“I’m not a smart man, Jenny, but I know what love is.”
That’s a line that will forever stick with me from Forrest Gump. That was, in my opinion, Hanks’ best work to date. That one sentence reminds me that love is not something we recognize with our minds. In Spanish, there are two words for “know”. One is saber and the other is conocer. Saber is knowledge of the mind. We would use that to say, “I know that there are four oranges in the basket.” Conocer is of knowledge of the heart or spirit (or perhaps experiential). We would use that to say, “I know that those oranges are delicious.”
I conocer that my parents love one another. I know it beyond a shadow of a doubt because I’ve seen it. I grew up in an unconvential household. That is, my parents are still married (nearly 33 years). I think that makes me and my sister a minority among millenials.
Every morning (for the past 33 years), my dad wakes up, makes coffee for him and my mother. About an hour later, my mom gets out of bed. They start making some sort of breakfast (even if it’s pop tarts) and they typically put some sort of finishing touches on their lunch for the day. They ride to work together, they work in the same office. They spend every single minute of every single day together. And they love it, because they love each other.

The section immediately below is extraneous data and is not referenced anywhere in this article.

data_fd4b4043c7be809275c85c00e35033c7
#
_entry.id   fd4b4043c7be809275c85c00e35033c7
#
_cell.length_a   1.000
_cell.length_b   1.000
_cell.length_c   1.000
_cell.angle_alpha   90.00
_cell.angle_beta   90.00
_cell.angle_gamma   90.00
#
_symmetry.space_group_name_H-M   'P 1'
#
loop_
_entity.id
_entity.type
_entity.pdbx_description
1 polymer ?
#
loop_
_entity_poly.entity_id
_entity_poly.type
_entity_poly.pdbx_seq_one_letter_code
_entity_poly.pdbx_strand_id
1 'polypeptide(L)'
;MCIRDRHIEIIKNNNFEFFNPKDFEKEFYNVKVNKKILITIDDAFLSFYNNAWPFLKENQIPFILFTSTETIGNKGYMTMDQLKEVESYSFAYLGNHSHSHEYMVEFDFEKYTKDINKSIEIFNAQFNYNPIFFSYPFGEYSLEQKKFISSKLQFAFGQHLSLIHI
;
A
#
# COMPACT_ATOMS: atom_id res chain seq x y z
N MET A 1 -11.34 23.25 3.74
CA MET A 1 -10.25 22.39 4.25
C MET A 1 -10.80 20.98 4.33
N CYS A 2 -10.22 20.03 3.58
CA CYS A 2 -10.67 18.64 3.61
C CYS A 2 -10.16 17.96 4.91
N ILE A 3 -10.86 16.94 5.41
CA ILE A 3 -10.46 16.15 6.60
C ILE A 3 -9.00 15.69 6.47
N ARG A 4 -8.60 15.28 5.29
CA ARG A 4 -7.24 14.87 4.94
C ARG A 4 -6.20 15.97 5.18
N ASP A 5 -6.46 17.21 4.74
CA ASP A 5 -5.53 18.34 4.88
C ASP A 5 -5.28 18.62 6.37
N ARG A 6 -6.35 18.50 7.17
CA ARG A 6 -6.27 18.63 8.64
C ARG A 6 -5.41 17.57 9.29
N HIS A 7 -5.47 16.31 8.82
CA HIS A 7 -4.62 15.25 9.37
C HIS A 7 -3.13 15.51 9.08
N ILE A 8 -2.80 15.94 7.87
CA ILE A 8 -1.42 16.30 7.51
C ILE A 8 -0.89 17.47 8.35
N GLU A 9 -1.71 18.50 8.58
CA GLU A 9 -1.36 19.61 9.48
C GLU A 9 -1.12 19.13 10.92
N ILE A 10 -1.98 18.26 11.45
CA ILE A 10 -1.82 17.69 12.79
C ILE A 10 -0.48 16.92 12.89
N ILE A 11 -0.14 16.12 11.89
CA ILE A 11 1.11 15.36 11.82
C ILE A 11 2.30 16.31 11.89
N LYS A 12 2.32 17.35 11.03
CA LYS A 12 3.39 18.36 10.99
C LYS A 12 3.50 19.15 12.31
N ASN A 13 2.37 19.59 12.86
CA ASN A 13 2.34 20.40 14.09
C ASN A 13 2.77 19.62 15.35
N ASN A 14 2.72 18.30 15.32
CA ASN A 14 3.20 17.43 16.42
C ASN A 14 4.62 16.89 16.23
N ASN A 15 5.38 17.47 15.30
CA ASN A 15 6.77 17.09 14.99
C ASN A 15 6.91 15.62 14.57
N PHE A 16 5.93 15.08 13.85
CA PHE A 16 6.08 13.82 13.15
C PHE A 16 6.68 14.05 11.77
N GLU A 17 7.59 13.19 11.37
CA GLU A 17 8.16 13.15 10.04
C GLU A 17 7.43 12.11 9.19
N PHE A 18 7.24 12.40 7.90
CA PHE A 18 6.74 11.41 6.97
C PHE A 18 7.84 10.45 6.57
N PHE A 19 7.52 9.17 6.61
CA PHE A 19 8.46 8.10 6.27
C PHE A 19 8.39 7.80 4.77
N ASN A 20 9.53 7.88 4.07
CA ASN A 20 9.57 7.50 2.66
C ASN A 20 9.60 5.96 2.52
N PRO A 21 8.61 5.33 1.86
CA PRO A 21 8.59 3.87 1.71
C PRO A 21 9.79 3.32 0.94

Then, they come home and make dinner. Typically dad works on the main course and mom works on the vegetables or bread. This is the way it’s been for 33 years. They work in the kitchen together and to see it, it truly is a work of beauty. They don’t get in each other’s way because they seem to conocer what each of the other’s next move is. When they’re in the kitchen, it’s almost an art form and the product is always delicious.
My parents love each other and I know that, not because of the words they tell one another but the way they act towards one another.
I have said this to preface a couple of conversations I’ve had on social media this week. I’ve been talking with some folks about what it means to be Christian. We’ve even asked and answered (with many different opinions) how one would know you were a Christian without your saying so.
In the 13th Chapter of John, Jesus says they will know we are His disciples by our love. This verse is my cornerstone for my Christian faith (if I had to pick one).
In his letter to the Corinthians Paul says, if we have music, if we have prophecy, if we have preaching or teaching, but not have love, we are worthless.
The Prophet Ezekiel (c. 16) tells of a place called Sodom that was destroyed because they were a wealthy town that did not have love for the poor and needy.
In the 2nd Chapter of the Revelation of John, Jesus speaks to the Church at Ephesus. “You have done good things. You persevere. You have no tolerance for the wicked. But the love you had at first, you no longer have. Come back to the love, or I will remove your lampstand from you.”
I repent. I have not loved loudly. I have not been the man God has called me to. The more Scripture I read, the more of my own desolation, I see.
I am an enemy of God every time I react harshly to a well meant facebook post.
I am an enemy of God every time I use my words to tear down a man or woman who has called by God.
I am an enemy of God every time I call someone whose ministry God is obviously blessing a heretic.
But I am a friend of God on those rare occasions when I act in love towards those who are hard for me to love.
On those rare occasions that I act in love towards those I disagree with theologically, I am a friend of God.
Here’s to my falling back in love with the Creator and being His friend again.